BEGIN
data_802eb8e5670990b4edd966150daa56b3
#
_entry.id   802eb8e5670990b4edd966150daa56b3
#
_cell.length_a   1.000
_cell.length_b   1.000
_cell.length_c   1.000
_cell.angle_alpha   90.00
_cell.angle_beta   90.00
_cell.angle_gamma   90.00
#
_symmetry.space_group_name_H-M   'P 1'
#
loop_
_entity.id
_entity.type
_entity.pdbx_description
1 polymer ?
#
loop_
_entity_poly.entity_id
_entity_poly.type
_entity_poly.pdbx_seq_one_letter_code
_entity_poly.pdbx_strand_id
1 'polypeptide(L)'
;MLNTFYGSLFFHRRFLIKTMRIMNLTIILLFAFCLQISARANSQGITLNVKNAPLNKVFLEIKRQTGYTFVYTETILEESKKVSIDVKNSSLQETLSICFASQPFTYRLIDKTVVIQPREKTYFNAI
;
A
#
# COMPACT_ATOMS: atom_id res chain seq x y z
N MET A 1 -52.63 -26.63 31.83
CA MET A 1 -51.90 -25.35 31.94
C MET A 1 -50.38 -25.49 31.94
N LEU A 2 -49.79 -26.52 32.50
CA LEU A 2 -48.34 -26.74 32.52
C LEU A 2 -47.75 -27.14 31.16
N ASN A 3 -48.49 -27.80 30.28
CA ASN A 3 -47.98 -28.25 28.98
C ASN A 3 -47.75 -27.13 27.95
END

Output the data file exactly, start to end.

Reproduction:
data_802eb8e5670990b4edd966150daa56b3
#
_entry.id   802eb8e5670990b4edd966150daa56b3
#
_cell.length_a   1.000
_cell.length_b   1.000
_cell.length_c   1.000
_cell.angle_alpha   90.00
_cell.angle_beta   90.00
_cell.angle_gamma   90.00
#
_symmetry.space_group_name_H-M   'P 1'
#
loop_
_entity.id
_entity.type
_entity.pdbx_description
1 polymer ?
#
loop_
_entity_poly.entity_id
_entity_poly.type
_entity_poly.pdbx_seq_one_letter_code
_entity_poly.pdbx_strand_id
1 'polypeptide(L)'
;MLNTFYGSLFFHRRFLIKTMRIMNLTIILLFAFCLQISARANSQGITLNVKNAPLNKVFLEIKRQTGYTFVYTETILEESKKVSIDVKNSSLQETLSICFASQPFTYRLIDKTVVIQPREKTYFNAI
;
A
#
# COMPACT_ATOMS: atom_id res chain seq x y z
N MET A 1 -52.63 -26.63 31.83
CA MET A 1 -51.90 -25.35 31.94
C MET A 1 -50.38 -25.49 31.94
N LEU A 2 -49.79 -26.52 32.50
CA LEU A 2 -48.34 -26.74 32.52
C LEU A 2 -47.75 -27.14 31.16
N ASN A 3 -48.49 -27.80 30.28
CA ASN A 3 -47.98 -28.25 28.98
C ASN A 3 -47.75 -27.13 27.95